The puzzle systems are all tremendously impressive; these are clearly well-thought-out puzzles, and the way the different systems interact is particularly clever. Each system on its own is fairly simple, but a typical room combines multiple puzzle elements in a way that requires a lot of outside thinking and active trial-and-error to solve. A typical puzzle room is actually comprised of multiple smaller puzzles: first, it's a matter of unlocking all of the tools you need (which could be anywhere from two to five puzzles you have to do in a certain order), and then you have to assemble all of those tools (again, in the right order) to complete the room. It's a bit like solving puzzles to get the puzzle pieces you need to solve the actual puzzle. Like I mentioned earlier, this allows for a lot of satisfying progression as you work your way through the puzzle sequence and through the actual room; you're constantly engaged in doing something, and everything you do moves you one step closer to your objectives -- you're not just staring at the problem passively working through things in your head until the solution comes to you.
Just as you experience progression within individual puzzle rooms, so too do you experience progression through the game's puzzle systems. Each of the tools beyond the starting signal jammer requires yellow sigils to unlock, meaning the game progressively evolves as you unlock new technology and start seeing new combinations. And yet, you unlock everything well before the end of the game, and you tend to go hours at a time before unlocking the next tier of technology, which makes a lot of the puzzles feel incredibly similar to one another. There are 99 sigil puzzles in the game, plus 30-40 optional extras, and most of them all use the same combination of mechanics, just in slightly different environments. It's rather impressive how much variety the designers were able to produce with the same basic toolset, but at the same time it can get a bit tedious solving so many same-looking puzzles with the same basic tools for hours at a time.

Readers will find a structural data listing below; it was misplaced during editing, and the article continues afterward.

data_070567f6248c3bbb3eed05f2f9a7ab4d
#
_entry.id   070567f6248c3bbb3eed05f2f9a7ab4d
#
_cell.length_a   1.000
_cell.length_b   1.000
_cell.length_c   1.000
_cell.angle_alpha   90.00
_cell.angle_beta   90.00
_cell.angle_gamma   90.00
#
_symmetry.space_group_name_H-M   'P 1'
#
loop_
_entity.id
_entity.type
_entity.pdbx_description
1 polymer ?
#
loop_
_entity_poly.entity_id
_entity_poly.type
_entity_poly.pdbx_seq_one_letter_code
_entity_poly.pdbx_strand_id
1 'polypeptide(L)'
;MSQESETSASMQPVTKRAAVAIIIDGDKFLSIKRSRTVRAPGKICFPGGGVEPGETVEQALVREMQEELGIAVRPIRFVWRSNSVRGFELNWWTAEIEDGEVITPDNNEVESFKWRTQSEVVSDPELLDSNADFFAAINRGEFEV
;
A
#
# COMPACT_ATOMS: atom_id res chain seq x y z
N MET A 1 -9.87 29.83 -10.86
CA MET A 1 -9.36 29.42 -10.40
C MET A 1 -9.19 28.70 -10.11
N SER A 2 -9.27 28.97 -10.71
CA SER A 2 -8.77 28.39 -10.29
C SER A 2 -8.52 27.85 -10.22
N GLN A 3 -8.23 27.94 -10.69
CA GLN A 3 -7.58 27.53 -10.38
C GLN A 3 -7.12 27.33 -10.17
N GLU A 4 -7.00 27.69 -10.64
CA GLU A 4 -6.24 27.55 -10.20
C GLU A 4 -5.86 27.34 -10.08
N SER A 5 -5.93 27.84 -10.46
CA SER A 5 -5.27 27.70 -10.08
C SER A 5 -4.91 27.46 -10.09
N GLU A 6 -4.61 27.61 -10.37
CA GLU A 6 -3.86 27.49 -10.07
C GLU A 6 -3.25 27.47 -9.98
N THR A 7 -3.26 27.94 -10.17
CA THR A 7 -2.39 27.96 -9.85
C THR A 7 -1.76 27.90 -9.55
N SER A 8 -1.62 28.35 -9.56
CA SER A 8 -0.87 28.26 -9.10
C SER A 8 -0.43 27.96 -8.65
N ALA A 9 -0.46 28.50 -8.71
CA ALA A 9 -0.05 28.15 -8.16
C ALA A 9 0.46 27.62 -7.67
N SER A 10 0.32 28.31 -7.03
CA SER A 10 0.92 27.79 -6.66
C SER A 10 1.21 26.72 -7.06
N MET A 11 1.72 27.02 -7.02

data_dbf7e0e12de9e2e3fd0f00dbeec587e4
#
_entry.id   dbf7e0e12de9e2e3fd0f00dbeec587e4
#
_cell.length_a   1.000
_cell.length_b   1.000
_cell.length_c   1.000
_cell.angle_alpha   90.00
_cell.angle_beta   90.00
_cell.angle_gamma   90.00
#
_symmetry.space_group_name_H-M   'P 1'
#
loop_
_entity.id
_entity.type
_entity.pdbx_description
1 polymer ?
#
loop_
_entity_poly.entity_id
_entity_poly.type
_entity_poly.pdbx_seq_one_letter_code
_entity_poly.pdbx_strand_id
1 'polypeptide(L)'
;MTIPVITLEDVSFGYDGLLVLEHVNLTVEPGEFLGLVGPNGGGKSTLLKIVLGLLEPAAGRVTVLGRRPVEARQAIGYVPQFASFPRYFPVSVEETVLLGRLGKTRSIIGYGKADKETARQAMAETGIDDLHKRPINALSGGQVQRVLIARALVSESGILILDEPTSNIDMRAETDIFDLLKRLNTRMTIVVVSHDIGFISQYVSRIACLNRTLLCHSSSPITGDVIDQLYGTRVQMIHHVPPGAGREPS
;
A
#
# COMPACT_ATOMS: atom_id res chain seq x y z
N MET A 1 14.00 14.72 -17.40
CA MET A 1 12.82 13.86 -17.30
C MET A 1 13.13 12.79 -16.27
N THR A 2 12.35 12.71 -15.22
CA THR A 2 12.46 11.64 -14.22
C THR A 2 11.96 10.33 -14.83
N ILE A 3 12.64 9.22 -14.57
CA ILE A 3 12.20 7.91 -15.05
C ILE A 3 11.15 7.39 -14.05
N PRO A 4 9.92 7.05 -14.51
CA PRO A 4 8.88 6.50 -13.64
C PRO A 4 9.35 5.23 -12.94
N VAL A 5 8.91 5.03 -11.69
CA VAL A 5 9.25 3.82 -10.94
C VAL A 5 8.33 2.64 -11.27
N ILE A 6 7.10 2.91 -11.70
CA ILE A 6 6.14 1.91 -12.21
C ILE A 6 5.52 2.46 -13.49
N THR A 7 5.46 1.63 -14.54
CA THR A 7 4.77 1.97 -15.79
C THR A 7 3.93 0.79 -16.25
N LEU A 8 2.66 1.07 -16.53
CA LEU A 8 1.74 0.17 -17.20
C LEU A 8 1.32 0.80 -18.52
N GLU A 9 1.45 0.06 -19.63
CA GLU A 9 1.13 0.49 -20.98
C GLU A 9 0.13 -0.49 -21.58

The puzzles range from being so easy they practically solve themselves to head-scratchingly nigh-impossible, though most of them strike a good balance between challenge and accessibility. But while the puzzle design is generally laudable, some of them are just a little too obtuse for their own good. The systems and mechanics are all explicitly clear from the moment each one is introduced, and yet a few of the puzzles randomly expect you to do things that have never been established before. I struggled on a good four or five puzzles because I didn't even realize certain things were even possible, and then those obscure, new-found revelations almost never came up again. Some of the puzzles can likewise be pretty frustrating when the game necessarily defies real world logic in order to make the puzzle actually a puzzle, by preventing you from doing something that would be totally plausible in real life, like not letting you crouch at all, or not letting you grab things that seem well within arm's reach, or not letting you jump on certain surfaces.